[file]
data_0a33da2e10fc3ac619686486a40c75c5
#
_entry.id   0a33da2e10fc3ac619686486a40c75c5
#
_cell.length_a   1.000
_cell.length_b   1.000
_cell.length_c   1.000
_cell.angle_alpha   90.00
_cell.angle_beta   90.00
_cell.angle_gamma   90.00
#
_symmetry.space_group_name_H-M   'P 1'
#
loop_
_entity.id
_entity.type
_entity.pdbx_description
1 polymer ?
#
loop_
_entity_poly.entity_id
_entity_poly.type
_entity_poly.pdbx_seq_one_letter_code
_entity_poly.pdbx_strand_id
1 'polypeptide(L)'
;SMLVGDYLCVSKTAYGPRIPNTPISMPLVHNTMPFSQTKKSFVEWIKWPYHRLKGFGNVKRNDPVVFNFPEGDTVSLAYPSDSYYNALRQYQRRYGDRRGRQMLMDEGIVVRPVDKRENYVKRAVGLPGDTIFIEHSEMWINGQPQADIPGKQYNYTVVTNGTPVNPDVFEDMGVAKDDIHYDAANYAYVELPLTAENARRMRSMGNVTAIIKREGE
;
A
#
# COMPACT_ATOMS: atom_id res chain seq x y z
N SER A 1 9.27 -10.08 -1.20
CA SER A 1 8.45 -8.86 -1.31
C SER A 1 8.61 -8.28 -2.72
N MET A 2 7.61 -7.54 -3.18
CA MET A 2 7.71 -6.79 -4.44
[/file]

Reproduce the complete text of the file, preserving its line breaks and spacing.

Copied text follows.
data_0a33da2e10fc3ac619686486a40c75c5
#
_entry.id   0a33da2e10fc3ac619686486a40c75c5
#
_cell.length_a   1.000
_cell.length_b   1.000
_cell.length_c   1.000
_cell.angle_alpha   90.00
_cell.angle_beta   90.00
_cell.angle_gamma   90.00
#
_symmetry.space_group_name_H-M   'P 1'
#
loop_
_entity.id
_entity.type
_entity.pdbx_description
1 polymer ?
#
loop_
_entity_poly.entity_id
_entity_poly.type
_entity_poly.pdbx_seq_one_letter_code
_entity_poly.pdbx_strand_id
1 'polypeptide(L)'
;SMLVGDYLCVSKTAYGPRIPNTPISMPLVHNTMPFSQTKKSFVEWIKWPYHRLKGFGNVKRNDPVVFNFPEGDTVSLAYPSDSYYNALRQYQRRYGDRRGRQMLMDEGIVVRPVDKRENYVKRAVGLPGDTIFIEHSEMWINGQPQADIPGKQYNYTVVTNGTPVNPDVFEDMGVAKDDIHYDAANYAYVELPLTAENARRMRSMGNVTAIIKREGE
;
A
#
# COMPACT_ATOMS: atom_id res chain seq x y z
N SER A 1 9.27 -10.08 -1.20
CA SER A 1 8.45 -8.86 -1.31
C SER A 1 8.61 -8.28 -2.72
N MET A 2 7.61 -7.54 -3.18
CA MET A 2 7.71 -6.79 -4.44